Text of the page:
This time, the emotion is instant, etched all over his body as he spreads his arms in both disbelief and relief, just as I stare at the screen through blearly eyes, head in hands, despondent beyond belief.
But those reserves of emotion are what make Suarez Suarez. They are what separate him from the other preeminent – and non-Lionel Messi/Cristiano Ronaldo – striker of his generation: Robert Lewandowski.
Where the Pole is all freakish efficiency, eastern European stoicism and mechanical majesty – yes, in this case ladies and gents, the international stereotypes really do ring true – Suarez is pent up South American passion.
Sometimes it’s controlled, sometimes it overflows with dire consequences, but it’s always there, pumping his blood, pervading his being, providing his motivation, pushing his talent to the edge.
It’s why he’s here. And it’s why he’ll stand the test of time.
Number 20 – Arjen Robben: The Flying Dutchman Who Became a Modern Legend at Bayern Munich
Number 19 – Mohamed Salah: The Humble King Who Conquered Rome and Took Liverpool By Storm
Number 18 – Sergio Aguero: The Man Who Painted Manchester Blue With One Kick of a Football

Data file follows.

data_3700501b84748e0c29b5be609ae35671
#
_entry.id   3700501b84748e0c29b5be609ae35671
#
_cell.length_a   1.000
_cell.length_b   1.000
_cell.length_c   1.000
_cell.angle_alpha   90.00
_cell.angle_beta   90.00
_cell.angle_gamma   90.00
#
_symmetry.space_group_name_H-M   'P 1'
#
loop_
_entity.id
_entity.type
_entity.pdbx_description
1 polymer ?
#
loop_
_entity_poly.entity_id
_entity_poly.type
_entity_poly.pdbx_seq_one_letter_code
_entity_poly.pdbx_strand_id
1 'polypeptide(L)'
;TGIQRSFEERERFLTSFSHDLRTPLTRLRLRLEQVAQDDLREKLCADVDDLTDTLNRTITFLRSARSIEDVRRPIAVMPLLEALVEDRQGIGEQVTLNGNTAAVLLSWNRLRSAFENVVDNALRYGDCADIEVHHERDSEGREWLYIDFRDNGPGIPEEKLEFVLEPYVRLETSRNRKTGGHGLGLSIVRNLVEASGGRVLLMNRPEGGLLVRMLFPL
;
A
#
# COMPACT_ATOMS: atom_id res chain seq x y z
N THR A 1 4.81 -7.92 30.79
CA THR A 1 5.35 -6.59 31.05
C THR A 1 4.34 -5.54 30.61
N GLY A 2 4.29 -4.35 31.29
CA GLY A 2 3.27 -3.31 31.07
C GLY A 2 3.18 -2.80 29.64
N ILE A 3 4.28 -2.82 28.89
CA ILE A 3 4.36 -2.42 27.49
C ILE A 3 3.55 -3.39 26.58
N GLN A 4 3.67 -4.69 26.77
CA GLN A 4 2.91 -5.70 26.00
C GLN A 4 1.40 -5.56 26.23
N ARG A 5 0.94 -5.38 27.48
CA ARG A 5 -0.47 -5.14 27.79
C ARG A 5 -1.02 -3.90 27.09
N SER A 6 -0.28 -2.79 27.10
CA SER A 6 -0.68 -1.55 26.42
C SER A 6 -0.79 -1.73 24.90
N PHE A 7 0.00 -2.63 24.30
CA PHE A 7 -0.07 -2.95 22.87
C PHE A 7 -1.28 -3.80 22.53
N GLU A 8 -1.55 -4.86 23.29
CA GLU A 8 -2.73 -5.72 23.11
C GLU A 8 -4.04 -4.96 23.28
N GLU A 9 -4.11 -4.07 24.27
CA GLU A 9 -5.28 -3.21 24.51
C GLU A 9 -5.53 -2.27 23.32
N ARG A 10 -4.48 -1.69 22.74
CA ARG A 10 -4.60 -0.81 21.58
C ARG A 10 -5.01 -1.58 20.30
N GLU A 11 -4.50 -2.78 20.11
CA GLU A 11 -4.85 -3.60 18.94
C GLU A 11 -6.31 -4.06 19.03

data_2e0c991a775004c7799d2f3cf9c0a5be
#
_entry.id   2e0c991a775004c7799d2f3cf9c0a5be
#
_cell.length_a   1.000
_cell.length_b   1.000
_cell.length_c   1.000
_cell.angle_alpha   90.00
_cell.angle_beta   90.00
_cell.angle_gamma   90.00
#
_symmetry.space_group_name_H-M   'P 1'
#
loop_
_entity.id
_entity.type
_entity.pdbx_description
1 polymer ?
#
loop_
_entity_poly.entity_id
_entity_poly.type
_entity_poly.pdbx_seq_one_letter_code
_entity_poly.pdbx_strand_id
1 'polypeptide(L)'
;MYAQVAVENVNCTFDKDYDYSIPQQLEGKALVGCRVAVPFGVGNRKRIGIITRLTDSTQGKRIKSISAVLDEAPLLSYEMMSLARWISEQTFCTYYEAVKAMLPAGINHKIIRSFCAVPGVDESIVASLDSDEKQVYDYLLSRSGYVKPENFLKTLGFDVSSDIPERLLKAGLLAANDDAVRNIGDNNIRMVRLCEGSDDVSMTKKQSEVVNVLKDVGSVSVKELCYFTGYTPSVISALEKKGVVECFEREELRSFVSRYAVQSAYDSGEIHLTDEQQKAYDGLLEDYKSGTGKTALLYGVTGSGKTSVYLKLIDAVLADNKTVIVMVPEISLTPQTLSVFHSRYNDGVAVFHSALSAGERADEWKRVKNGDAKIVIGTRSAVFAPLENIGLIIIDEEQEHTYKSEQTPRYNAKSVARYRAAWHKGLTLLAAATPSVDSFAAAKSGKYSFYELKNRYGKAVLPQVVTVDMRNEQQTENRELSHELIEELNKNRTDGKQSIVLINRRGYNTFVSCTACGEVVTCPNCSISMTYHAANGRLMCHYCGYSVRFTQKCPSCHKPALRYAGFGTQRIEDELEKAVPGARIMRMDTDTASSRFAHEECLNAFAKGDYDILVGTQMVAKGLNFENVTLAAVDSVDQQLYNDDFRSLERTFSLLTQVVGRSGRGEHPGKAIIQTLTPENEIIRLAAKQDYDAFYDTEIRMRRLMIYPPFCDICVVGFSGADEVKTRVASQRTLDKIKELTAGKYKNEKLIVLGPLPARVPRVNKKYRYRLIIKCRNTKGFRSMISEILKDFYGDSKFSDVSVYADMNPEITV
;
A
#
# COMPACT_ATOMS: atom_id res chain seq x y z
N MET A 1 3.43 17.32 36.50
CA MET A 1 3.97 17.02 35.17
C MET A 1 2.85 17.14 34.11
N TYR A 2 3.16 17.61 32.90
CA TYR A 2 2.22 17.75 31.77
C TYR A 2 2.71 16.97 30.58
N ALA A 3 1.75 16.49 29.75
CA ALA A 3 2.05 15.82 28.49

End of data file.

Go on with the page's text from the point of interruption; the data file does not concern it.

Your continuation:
Number 17 – Manuel Neuer: The Bayern Munich & Germany Legend Who Revolutionised Goalkeeeping
Number 16 – Eden Hazard: The Brilliant Belgian Who Mesmerised Fans Across the World
Number 15 – Zlatan Ibrahimovic: The Man Who Needs No Introduction
Number 14 – Toni Kroos: The Underrated Jahrhunderttalent Who Was There for the Biggest Occasions
Number 13 – Giorgio Chiellini: The Juventus Who Has Always Found a Way to Win
Number 12 – Marcelo: From Favela Kickabouts Under Grandad’s Watch to 4 Champions League Win
Number 11 – Robert Lewandowski: Bayern Munich’s Best Foreign Player & Europe’s Most Underrated Star in History
Number 10 – Neymar Jr: Brazil’s Generational Talent Who Dictated the Greatest Champions League Night in History
Number 9 – Gareth Bale: The Cursed Talent Who Went on to Conquer Europe Four Times
?Number 8 – Dani Alves: The Maverick Who’s Just Too Good to Be Copied
?Number 7 – Franck Ribery: The Serial Entertainer Who Was Born to Win